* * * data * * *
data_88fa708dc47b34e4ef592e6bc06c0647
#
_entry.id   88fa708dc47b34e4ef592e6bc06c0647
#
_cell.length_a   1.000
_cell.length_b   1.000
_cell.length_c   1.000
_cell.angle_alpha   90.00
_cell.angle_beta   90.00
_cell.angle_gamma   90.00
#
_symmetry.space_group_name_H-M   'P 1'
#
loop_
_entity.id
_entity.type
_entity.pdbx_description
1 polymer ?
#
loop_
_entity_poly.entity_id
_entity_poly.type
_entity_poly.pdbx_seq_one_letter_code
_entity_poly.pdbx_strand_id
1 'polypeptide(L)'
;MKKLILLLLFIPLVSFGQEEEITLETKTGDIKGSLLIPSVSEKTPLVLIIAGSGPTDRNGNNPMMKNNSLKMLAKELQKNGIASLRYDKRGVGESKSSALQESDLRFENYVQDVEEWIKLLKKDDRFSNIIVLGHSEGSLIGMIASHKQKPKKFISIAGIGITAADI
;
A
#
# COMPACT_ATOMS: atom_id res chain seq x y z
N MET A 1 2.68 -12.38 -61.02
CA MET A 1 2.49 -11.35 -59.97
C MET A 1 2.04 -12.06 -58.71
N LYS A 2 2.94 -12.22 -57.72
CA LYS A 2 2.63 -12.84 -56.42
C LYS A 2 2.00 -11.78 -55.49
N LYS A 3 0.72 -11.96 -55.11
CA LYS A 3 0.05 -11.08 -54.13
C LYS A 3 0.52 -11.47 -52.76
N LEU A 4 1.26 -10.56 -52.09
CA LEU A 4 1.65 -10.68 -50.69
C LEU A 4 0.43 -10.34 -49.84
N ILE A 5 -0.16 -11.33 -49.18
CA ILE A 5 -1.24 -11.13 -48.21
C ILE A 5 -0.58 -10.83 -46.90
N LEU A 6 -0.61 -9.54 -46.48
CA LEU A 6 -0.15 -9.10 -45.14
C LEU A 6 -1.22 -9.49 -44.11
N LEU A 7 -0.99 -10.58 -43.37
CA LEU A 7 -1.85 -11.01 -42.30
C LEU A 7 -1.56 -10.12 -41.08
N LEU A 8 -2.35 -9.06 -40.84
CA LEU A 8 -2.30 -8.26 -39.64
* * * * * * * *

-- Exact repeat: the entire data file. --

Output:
data_88fa708dc47b34e4ef592e6bc06c0647
#
_entry.id   88fa708dc47b34e4ef592e6bc06c0647
#
_cell.length_a   1.000
_cell.length_b   1.000
_cell.length_c   1.000
_cell.angle_alpha   90.00
_cell.angle_beta   90.00
_cell.angle_gamma   90.00
#
_symmetry.space_group_name_H-M   'P 1'
#
loop_
_entity.id
_entity.type
_entity.pdbx_description
1 polymer ?
#
loop_
_entity_poly.entity_id
_entity_poly.type
_entity_poly.pdbx_seq_one_letter_code
_entity_poly.pdbx_strand_id
1 'polypeptide(L)'
;MKKLILLLLFIPLVSFGQEEEITLETKTGDIKGSLLIPSVSEKTPLVLIIAGSGPTDRNGNNPMMKNNSLKMLAKELQKNGIASLRYDKRGVGESKSSALQESDLRFENYVQDVEEWIKLLKKDDRFSNIIVLGHSEGSLIGMIASHKQKPKKFISIAGIGITAADI
;
A
#
# COMPACT_ATOMS: atom_id res chain seq x y z
N MET A 1 2.68 -12.38 -61.02
CA MET A 1 2.49 -11.35 -59.97
C MET A 1 2.04 -12.06 -58.71
N LYS A 2 2.94 -12.22 -57.72
CA LYS A 2 2.63 -12.84 -56.42
C LYS A 2 2.00 -11.78 -55.49
N LYS A 3 0.72 -11.96 -55.11
CA LYS A 3 0.05 -11.08 -54.13
C LYS A 3 0.52 -11.47 -52.76
N LEU A 4 1.26 -10.56 -52.09
CA LEU A 4 1.65 -10.68 -50.69
C LEU A 4 0.43 -10.34 -49.84
N ILE A 5 -0.16 -11.33 -49.18
CA ILE A 5 -1.24 -11.13 -48.21
C ILE A 5 -0.58 -10.83 -46.90
N LEU A 6 -0.61 -9.54 -46.48
CA LEU A 6 -0.15 -9.10 -45.14
C LEU A 6 -1.22 -9.49 -44.11
N LEU A 7 -0.99 -10.58 -43.37
CA LEU A 7 -1.85 -11.01 -42.30
C LEU A 7 -1.56 -10.12 -41.08
N LEU A 8 -2.35 -9.06 -40.84
CA LEU A 8 -2.30 -8.26 -39.64